Prior to recommending the placement of a prescription drug on the List the Coalition shall consider the criteria enumerated in Section 1 and 2 and provide a written recommendation adopted by majority vote to the Executive Committee concerning each such prescription drug.
When a prescription drug is added to the List, the Executive Committee will notify (via electronic means, facsimile, or US mail and on NABP's web site) all state boards of pharmacy (or other state government agency responsible for regulating the sale or distribution of prescription drugs), the US Food and Drug Administration, the manufacturer of that prescription drug, and various national health professional and industry associations of the inclusion of that prescription drug to the List. Any addition to the List will become effective 90 (ninety) days after the Executive Committee officially releases such information. The Executive Committee will provide notice to all aforementioned entities when a prescription drug is deleted from the List.
If the Coalition or Executive Committee determines that a prescription drug should be added to the List by emergency vote, due to an imminent and significant public health concern, the Coalition and Executive Committee may proceed to add such drug to the List and the emergency addition shall be effective for a period of one year from the date on which the emergency addition is added. Once the Coalition reconvenes the Coalition will determine whether or not the emergency addition should remain on the List. A prescription drug may be placed on the List via an emergency vote when:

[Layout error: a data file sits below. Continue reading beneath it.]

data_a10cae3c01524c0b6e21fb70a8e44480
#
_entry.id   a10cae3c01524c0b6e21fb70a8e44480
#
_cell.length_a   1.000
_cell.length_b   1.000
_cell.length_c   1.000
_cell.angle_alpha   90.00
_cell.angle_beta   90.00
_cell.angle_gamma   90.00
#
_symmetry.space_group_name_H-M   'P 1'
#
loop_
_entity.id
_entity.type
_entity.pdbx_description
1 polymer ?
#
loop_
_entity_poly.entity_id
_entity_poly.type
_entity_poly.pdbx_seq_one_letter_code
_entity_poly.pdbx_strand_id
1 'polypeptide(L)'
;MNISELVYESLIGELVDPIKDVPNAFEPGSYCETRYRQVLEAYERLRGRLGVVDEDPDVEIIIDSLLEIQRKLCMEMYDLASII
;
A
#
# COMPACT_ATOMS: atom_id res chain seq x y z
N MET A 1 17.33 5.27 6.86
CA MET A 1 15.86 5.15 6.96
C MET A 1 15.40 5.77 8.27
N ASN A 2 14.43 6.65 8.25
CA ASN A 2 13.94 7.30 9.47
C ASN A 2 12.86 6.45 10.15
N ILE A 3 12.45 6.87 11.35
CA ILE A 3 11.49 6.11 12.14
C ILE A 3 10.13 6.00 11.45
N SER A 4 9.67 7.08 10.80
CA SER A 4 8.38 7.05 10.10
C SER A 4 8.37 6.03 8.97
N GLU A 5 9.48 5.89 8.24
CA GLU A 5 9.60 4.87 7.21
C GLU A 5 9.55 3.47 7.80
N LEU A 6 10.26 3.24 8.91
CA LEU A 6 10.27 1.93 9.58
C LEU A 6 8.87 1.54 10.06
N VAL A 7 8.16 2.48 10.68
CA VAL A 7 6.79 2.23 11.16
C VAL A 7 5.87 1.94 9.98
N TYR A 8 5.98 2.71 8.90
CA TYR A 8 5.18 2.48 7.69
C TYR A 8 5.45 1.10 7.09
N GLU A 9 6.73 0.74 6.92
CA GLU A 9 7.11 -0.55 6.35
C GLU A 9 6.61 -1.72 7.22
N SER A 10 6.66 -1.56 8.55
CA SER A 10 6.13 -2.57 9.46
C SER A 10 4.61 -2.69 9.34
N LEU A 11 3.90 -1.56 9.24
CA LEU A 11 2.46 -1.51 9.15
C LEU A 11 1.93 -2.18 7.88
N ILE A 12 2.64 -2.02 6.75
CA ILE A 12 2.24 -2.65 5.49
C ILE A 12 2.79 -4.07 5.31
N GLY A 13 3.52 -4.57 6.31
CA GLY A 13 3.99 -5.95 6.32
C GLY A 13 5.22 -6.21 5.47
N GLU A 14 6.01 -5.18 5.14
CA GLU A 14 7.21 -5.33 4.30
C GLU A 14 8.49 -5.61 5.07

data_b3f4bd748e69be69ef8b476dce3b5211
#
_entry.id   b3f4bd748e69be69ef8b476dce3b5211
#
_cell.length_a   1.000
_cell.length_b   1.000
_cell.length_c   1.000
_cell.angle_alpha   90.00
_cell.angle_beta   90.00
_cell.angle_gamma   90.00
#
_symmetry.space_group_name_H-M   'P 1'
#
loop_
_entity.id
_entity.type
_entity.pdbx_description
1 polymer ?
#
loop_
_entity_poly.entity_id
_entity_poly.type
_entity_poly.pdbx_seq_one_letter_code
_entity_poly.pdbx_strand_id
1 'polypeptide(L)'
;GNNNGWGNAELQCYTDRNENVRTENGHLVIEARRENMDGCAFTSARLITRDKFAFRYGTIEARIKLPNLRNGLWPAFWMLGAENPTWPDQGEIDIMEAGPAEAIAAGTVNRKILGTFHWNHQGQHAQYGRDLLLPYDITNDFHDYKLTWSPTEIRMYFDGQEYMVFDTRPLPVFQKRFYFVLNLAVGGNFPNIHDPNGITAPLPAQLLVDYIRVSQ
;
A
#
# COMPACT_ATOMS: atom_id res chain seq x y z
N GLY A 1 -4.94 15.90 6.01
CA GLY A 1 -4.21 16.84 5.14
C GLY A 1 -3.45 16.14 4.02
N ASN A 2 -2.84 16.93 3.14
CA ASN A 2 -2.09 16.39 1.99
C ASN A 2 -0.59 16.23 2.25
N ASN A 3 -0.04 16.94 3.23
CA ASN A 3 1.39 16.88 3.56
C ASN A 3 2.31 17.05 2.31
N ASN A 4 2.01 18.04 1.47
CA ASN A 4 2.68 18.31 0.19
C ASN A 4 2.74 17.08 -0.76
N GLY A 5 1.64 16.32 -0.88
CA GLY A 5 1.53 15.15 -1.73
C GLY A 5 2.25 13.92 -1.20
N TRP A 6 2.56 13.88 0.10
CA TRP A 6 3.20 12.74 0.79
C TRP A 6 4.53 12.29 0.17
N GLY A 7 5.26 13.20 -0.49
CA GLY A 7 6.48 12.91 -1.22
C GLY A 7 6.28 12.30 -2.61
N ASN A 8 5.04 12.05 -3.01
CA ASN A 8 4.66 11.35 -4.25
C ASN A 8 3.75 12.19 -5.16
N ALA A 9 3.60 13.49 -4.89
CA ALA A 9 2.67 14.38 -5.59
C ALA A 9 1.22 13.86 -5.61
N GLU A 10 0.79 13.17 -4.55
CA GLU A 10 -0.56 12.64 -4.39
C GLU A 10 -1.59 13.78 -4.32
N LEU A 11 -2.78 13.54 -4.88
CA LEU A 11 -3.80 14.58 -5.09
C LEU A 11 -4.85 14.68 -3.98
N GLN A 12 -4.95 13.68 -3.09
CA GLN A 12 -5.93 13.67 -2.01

Not less than annually, the Coalition shall evaluate whether or not each prescription drug included on the List should remain on the List. In determining whether a prescription drug should remain on the List, the Coalition should consider:
28 December 2004
The National Association of Boards of Pharmacy Model Rules for the Licensure of Wholesale Distributors defines the "National Specified List of Susceptible Products" as a specific list of drugs or devices to be designated by the state, or a third party approved by the state, determined to be susceptible to adulteration, counterfeiting, or diversion and posing the potential for a greater public health risk.
Within Three Years
|Authentication (overt, covert, forensic)||Higher criminal penalties||Electronic pedigree|
Adapted from Combating Counterfeit Drugs, FDA, February 2004